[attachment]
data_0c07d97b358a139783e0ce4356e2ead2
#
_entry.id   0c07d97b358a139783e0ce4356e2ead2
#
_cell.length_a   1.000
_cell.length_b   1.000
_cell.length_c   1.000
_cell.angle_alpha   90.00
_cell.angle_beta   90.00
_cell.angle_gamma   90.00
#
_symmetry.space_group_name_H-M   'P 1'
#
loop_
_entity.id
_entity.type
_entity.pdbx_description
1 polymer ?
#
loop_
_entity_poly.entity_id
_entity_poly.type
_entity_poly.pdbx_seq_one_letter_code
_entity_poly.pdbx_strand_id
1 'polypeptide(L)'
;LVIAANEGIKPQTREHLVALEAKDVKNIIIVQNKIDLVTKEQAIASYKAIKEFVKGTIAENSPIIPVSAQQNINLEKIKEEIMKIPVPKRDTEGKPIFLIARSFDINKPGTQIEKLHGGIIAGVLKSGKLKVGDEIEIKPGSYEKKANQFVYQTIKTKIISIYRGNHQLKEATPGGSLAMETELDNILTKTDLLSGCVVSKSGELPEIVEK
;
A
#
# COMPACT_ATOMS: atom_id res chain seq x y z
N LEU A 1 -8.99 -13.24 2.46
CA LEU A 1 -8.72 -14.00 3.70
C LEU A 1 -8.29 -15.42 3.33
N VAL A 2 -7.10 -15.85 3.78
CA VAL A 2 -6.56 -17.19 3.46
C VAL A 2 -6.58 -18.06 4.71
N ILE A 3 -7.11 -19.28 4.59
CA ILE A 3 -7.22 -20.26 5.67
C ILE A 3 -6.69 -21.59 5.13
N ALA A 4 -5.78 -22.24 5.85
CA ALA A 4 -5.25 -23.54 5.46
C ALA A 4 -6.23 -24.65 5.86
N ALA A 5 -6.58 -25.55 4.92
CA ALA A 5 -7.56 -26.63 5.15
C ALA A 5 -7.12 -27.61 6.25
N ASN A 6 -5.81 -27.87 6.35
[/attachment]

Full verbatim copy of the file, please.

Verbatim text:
data_0c07d97b358a139783e0ce4356e2ead2
#
_entry.id   0c07d97b358a139783e0ce4356e2ead2
#
_cell.length_a   1.000
_cell.length_b   1.000
_cell.length_c   1.000
_cell.angle_alpha   90.00
_cell.angle_beta   90.00
_cell.angle_gamma   90.00
#
_symmetry.space_group_name_H-M   'P 1'
#
loop_
_entity.id
_entity.type
_entity.pdbx_description
1 polymer ?
#
loop_
_entity_poly.entity_id
_entity_poly.type
_entity_poly.pdbx_seq_one_letter_code
_entity_poly.pdbx_strand_id
1 'polypeptide(L)'
;LVIAANEGIKPQTREHLVALEAKDVKNIIIVQNKIDLVTKEQAIASYKAIKEFVKGTIAENSPIIPVSAQQNINLEKIKEEIMKIPVPKRDTEGKPIFLIARSFDINKPGTQIEKLHGGIIAGVLKSGKLKVGDEIEIKPGSYEKKANQFVYQTIKTKIISIYRGNHQLKEATPGGSLAMETELDNILTKTDLLSGCVVSKSGELPEIVEK
;
A
#
# COMPACT_ATOMS: atom_id res chain seq x y z
N LEU A 1 -8.99 -13.24 2.46
CA LEU A 1 -8.72 -14.00 3.70
C LEU A 1 -8.29 -15.42 3.33
N VAL A 2 -7.10 -15.85 3.78
CA VAL A 2 -6.56 -17.19 3.46
C VAL A 2 -6.58 -18.06 4.71
N ILE A 3 -7.11 -19.28 4.59
CA ILE A 3 -7.22 -20.26 5.67
C ILE A 3 -6.69 -21.59 5.13
N ALA A 4 -5.78 -22.24 5.85
CA ALA A 4 -5.25 -23.54 5.46
C ALA A 4 -6.23 -24.65 5.86
N ALA A 5 -6.58 -25.55 4.92
CA ALA A 5 -7.56 -26.63 5.15
C ALA A 5 -7.12 -27.61 6.25
N ASN A 6 -5.81 -27.87 6.35